Troubled Japan nuclear plant gets some power

Two of six reactors at the stricken nuclear plant in northeastern Japan have been brought under control, the plant's operator says, as radiation appeared to spread further into the food chain.

Two of six reactors at the stricken nuclear plant in northeastern Japan have been brought under control, the plant's operator said Sunday, as radiation appeared to spread further into the food chain.

Radiation from reactors disabled by the earthquake and tsunami 10 days ago has been discovered in canola and chrysanthemum greens, health officials said.

They joined spinach and milk on the short list of foods discovered so far to have radiation levels above government safety limits. Tap water as far away as Tokyo has also been tainted, and Taiwan says it detected radiation in fava beans imported from Japan.

People in Fukushima prefecture where the nuclear plant is located were told Sunday not to drink the tap water, but Chief Cabinet Secretary Yukio Edano insisted again that there was no immediate health risk from the tainted food.

"If you eat it once, or twice, or even for several days, it's not just that it's not an immediate threat to health, it's that even in the future it is not a risk," Edano said.

Official death toll rises to 8,649

Radiation has been leaking from the Fukushima Daiichi nuclear plant since the magnitude 9.0 earthquake, and the tsunami it triggered, knocked out cooling systems on March 11 and wiped some towns in the region almost off the map.

Police officials estimate that the toll from the earthquake and tsunami will exceed 18,000 deaths.

One of the of the hardest-hit prefectures, Miyagi, estimates its deaths alone will top 15,000, police spokesman Hitoshi Sugawara said. Police in other devastated areas declined to estimate eventual tolls, but said the confirmed deaths in their areas already number nearly 3,400.

The National Police Agency said the overall number of bodies collected so far stood at 8,649, while 12,877 people have been listed as missing. It is possible those two lists have overlap, and that some unidentified bodies in the tally of deaths may match names on the missing list once their identities are confirmed.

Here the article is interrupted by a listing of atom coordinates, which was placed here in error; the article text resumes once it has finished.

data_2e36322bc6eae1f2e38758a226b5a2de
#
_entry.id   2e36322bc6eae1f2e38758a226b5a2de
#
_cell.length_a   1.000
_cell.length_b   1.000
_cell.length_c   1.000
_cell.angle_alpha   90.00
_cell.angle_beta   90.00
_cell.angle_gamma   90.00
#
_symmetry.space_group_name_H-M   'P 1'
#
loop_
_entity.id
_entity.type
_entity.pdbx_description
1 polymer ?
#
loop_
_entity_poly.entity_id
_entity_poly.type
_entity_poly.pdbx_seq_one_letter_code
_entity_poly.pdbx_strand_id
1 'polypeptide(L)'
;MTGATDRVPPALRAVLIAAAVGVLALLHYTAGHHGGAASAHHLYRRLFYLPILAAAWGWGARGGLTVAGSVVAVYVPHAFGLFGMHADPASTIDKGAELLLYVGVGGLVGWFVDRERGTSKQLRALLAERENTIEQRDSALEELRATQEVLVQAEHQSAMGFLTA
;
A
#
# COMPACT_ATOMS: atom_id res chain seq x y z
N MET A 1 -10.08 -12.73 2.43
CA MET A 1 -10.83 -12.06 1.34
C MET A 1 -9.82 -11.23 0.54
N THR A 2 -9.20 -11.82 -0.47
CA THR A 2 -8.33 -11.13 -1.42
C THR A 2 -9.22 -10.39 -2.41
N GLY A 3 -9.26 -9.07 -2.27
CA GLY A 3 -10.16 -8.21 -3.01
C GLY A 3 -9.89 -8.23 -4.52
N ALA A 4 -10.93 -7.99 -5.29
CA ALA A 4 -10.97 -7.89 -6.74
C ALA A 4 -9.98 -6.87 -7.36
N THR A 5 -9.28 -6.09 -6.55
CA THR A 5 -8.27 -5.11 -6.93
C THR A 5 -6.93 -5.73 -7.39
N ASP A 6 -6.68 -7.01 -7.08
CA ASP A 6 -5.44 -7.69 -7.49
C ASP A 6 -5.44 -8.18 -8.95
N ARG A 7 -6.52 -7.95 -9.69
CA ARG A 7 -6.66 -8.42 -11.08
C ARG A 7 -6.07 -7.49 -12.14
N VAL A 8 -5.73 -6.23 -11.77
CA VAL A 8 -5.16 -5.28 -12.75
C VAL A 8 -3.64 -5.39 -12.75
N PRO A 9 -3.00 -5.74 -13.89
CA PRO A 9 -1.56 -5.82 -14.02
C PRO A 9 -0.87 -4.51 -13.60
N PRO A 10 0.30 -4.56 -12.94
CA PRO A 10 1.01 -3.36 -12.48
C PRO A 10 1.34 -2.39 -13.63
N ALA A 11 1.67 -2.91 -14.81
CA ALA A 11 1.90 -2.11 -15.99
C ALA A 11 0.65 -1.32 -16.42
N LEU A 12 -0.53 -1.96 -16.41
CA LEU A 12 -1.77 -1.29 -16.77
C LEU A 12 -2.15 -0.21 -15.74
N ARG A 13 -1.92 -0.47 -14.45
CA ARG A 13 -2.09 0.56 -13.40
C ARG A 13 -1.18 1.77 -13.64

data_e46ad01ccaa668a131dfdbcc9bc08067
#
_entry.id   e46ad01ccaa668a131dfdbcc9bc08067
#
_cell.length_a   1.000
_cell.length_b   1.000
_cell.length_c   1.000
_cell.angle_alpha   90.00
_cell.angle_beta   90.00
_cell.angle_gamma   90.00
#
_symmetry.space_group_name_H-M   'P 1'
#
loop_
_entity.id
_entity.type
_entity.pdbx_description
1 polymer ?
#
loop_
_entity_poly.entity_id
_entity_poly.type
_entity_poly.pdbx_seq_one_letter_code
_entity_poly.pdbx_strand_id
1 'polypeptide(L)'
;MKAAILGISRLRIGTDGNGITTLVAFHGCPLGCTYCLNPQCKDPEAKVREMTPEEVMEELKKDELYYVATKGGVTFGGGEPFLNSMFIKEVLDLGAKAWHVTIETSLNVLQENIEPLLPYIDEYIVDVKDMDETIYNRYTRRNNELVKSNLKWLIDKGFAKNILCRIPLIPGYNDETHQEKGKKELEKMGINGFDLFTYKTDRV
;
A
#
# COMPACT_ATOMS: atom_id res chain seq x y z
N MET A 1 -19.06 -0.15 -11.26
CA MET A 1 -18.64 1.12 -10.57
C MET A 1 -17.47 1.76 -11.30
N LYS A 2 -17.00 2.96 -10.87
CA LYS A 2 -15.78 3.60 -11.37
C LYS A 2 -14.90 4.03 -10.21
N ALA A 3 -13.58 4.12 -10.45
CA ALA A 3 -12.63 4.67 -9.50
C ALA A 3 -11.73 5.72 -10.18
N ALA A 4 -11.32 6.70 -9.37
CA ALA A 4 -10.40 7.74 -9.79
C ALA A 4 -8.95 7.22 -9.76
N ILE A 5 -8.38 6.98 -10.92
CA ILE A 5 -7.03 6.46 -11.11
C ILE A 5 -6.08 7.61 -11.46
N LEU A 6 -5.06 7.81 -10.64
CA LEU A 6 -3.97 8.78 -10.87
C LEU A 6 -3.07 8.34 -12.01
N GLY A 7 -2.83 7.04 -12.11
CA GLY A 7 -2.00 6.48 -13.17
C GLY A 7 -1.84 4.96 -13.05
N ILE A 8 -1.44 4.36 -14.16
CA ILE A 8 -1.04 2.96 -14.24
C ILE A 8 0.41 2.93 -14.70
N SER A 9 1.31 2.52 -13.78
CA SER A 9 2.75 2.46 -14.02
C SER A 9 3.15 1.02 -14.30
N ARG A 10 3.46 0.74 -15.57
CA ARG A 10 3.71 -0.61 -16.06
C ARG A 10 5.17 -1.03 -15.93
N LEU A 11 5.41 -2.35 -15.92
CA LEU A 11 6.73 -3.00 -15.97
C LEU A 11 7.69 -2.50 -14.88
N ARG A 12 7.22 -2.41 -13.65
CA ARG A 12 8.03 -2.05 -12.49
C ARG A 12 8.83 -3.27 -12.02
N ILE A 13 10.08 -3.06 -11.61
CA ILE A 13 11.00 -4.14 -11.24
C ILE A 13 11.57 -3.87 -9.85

An eventual death toll also is complicated by the fact that the tsunami likely swept many bodies out to sea, as it did in the 2004 Indian Ocean tsunami, when many of the dead were never found. Also, some missing people may have been out of the region at the time of the disasters but have not yet contacted relatives or authorities.

In addition to Miyagi's estimate of more than 15,000 dead, police confirmed nearly 3,400 deaths in Iwate, Fukushima, Ibaraki, Aomori and Chiba provinces, as well as seven dead in Tokyo.

Tokyo Electric Power Co. had some good news Sunday, reporting that Units 5 and 6 at the Fukushima Daiichi nuclear complex were under control. The company, which finished laying an electrical line into the complex on Saturday, said power is now restored to one unit and the remaining units may be connected early in the week.

Earlier in the day, the company tried a dangerous operation to vent radioactive gases from the structure around the Unit 3 reactor, the most troubled at the plant, but abandoned it when the pressure stopped climbing.

"It has stabilized," Tokyo Electric manager Hikaru Kuroda told reporters.

Even if power is restored, the nuclear complex has no future, Edano, the government spokesman, told reporters.

"It is obviously clear that Fukushima Daiichi in no way will be in a condition to be restarted," he said.